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Millsap v. Berryhill

United States District Court, N.D. Indiana

September 5, 2018

DANIEL EVERETT MILLSAP, Plaintiff,
v.
NANCY A. BERRYHILL, acting Commissioner of Social Security, Defendant.

          OPINION AND ORDER

          CHIEF JUDGE THERESA L. SPRINGMANN, UNITED STATES DISTRICT COURT

         Plaintiff, Daniel Everett Millsap, seeks review of the final decision of the Commissioner of the Social Security Administration denying his application for Supplemental Security Income (SSI). The Plaintiff's application was denied initially and upon reconsideration. An administrative law judge (ALJ) held a hearing on the Plaintiff's application, and on November 27, 2015, the ALJ issued a Decision holding that the Plaintiff was not entitled to benefits because he was not disabled under the relevant provisions of the Social Security Act. On December 23, 2016, the Appeals Council denied the Plaintiff's request to review the ALJ's decision, thereby making the ALJ's decision the final decision of the Commissioner. The Plaintiff subsequently filed suit pursuant to 42 U.S.C. § 405(g) and § 1383(c)(3).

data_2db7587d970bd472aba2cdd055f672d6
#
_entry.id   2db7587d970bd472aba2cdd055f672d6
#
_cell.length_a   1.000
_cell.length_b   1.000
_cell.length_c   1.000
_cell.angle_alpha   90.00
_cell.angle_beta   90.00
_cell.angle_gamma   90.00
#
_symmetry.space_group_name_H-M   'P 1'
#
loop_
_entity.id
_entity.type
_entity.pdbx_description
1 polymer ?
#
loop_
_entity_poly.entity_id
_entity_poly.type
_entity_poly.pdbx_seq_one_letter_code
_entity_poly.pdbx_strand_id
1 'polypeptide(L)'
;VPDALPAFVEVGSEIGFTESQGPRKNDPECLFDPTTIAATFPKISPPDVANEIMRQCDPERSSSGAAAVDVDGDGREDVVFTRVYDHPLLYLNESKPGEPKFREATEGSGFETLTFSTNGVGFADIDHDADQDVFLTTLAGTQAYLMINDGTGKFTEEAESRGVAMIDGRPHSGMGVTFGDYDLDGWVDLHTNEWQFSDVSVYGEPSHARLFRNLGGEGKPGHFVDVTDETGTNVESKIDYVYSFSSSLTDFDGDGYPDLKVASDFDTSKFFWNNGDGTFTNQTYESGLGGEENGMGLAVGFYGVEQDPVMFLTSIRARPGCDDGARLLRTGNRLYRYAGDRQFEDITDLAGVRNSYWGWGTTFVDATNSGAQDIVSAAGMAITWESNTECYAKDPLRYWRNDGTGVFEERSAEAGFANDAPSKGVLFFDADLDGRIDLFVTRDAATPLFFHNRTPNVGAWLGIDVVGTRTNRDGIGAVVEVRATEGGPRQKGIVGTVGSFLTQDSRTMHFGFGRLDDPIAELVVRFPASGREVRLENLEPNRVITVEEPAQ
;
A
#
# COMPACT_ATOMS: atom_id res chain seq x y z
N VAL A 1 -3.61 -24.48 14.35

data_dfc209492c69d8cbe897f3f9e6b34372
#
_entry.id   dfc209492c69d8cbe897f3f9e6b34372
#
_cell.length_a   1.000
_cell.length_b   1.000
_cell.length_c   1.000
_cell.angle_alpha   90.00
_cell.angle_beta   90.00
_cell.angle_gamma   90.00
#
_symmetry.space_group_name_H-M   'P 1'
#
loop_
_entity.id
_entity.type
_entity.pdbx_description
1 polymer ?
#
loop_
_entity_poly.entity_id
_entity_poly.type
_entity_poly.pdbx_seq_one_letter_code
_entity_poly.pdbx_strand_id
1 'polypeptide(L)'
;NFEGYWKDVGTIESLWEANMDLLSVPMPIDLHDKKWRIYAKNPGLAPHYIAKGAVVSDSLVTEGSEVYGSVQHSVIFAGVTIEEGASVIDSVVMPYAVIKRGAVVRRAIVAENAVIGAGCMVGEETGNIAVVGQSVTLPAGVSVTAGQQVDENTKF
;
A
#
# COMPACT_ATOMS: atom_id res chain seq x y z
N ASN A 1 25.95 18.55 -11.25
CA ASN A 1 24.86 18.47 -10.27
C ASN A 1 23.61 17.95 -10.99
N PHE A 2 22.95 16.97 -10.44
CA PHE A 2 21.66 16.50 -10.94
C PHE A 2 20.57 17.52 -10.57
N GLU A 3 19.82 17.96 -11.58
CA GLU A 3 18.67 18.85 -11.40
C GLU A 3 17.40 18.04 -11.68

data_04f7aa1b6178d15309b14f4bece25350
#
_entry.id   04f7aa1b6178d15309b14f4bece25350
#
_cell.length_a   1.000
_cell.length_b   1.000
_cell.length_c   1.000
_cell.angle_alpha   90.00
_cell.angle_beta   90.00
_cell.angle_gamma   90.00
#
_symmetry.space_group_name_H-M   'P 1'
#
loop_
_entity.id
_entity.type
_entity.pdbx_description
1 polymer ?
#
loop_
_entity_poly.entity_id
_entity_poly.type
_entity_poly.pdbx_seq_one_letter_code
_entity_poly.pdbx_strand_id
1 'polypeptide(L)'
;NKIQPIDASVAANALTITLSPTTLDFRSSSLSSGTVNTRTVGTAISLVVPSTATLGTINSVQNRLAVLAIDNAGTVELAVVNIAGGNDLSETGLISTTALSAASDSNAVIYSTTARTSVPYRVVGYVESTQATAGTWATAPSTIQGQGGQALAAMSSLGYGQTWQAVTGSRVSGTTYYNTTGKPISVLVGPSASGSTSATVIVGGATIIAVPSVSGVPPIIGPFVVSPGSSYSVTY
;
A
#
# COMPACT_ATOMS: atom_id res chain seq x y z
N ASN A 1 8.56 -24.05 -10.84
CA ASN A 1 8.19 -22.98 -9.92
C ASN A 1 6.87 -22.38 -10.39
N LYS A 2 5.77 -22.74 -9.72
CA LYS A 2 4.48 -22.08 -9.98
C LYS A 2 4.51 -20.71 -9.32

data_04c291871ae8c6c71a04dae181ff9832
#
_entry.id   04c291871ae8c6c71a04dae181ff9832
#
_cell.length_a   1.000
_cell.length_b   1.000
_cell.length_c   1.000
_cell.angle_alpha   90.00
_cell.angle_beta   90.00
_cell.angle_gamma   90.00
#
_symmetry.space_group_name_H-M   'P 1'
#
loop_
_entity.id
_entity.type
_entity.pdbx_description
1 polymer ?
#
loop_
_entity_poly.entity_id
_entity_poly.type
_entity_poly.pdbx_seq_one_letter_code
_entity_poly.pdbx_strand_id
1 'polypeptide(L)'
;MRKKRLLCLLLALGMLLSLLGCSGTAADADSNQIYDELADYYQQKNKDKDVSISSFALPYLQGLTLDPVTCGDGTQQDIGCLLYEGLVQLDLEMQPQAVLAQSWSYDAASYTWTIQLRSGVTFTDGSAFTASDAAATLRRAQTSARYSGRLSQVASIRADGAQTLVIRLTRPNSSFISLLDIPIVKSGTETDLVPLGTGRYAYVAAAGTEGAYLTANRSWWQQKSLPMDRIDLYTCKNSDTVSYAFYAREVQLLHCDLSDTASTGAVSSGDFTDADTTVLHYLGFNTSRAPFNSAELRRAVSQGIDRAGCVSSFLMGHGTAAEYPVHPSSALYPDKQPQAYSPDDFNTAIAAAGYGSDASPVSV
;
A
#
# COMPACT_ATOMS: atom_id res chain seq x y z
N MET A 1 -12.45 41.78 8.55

BACKGROUND

         The Plaintiff was born on October 7, 1976. (R. at 32, ECF No. 11.) The Plaintiff previously worked as a dishwasher and a laborer. (R. at 208.) In this case, the Plaintiff claimed to have become disabled on August 10, 2013, when he was struck by a car as a pedestrian. (R. at 22-28.) He claims to be disabled due to degenerative disc disease, history of fractured left tibia and fibula, degenerative joint disease, and arthritis of the right knee. (R. at 24.)

         THE ALJ'S HOLDING

         Disability is defined as being “unable to engage in any substantial gainful activity by reason of any medically determinable physical or mental impairment which can be expected to result in death or which has lasted or can be expected to last for a continuous period of not less than 12 months.” 42 U.S.C. § 1382c(a)(3)(A); 20 C.F.R. § 416.905(a). To be found disabled, a claimant must demonstrate that his physical or mental limitations prevent him from doing not only his previous work, but also any other kind of gainful employment that exists in the national economy, considering his age, education, and work experience. 20 C.F.R. § 416.905(a).